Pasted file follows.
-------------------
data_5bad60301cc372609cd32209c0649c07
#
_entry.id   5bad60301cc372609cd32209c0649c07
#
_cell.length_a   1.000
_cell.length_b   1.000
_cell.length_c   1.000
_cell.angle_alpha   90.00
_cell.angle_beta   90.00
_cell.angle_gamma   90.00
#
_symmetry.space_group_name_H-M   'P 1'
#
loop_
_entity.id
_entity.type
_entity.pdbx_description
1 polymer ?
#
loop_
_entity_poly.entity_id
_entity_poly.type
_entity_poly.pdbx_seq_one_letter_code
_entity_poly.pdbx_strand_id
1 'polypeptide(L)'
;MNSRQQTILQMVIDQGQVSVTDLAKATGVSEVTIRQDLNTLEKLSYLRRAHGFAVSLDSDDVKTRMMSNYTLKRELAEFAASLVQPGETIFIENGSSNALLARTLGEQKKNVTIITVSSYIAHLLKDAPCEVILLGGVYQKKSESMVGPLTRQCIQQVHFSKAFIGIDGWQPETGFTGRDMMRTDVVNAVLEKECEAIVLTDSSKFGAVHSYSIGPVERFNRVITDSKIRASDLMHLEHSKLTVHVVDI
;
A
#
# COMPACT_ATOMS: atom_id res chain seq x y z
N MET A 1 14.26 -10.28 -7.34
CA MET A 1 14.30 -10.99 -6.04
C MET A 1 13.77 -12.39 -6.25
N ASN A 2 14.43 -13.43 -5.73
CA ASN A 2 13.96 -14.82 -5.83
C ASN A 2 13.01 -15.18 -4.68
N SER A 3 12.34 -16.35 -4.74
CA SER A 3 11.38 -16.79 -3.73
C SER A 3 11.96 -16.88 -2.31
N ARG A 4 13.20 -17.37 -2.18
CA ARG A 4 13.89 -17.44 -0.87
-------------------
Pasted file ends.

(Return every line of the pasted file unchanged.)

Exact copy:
data_5bad60301cc372609cd32209c0649c07
#
_entry.id   5bad60301cc372609cd32209c0649c07
#
_cell.length_a   1.000
_cell.length_b   1.000
_cell.length_c   1.000
_cell.angle_alpha   90.00
_cell.angle_beta   90.00
_cell.angle_gamma   90.00
#
_symmetry.space_group_name_H-M   'P 1'
#
loop_
_entity.id
_entity.type
_entity.pdbx_description
1 polymer ?
#
loop_
_entity_poly.entity_id
_entity_poly.type
_entity_poly.pdbx_seq_one_letter_code
_entity_poly.pdbx_strand_id
1 'polypeptide(L)'
;MNSRQQTILQMVIDQGQVSVTDLAKATGVSEVTIRQDLNTLEKLSYLRRAHGFAVSLDSDDVKTRMMSNYTLKRELAEFAASLVQPGETIFIENGSSNALLARTLGEQKKNVTIITVSSYIAHLLKDAPCEVILLGGVYQKKSESMVGPLTRQCIQQVHFSKAFIGIDGWQPETGFTGRDMMRTDVVNAVLEKECEAIVLTDSSKFGAVHSYSIGPVERFNRVITDSKIRASDLMHLEHSKLTVHVVDI
;
A
#
# COMPACT_ATOMS: atom_id res chain seq x y z
N MET A 1 14.26 -10.28 -7.34
CA MET A 1 14.30 -10.99 -6.04
C MET A 1 13.77 -12.39 -6.25
N ASN A 2 14.43 -13.43 -5.73
CA ASN A 2 13.96 -14.82 -5.83
C ASN A 2 13.01 -15.18 -4.68
N SER A 3 12.34 -16.35 -4.74
CA SER A 3 11.38 -16.79 -3.73
C SER A 3 11.96 -16.88 -2.31
N ARG A 4 13.20 -17.37 -2.18
CA ARG A 4 13.89 -17.44 -0.87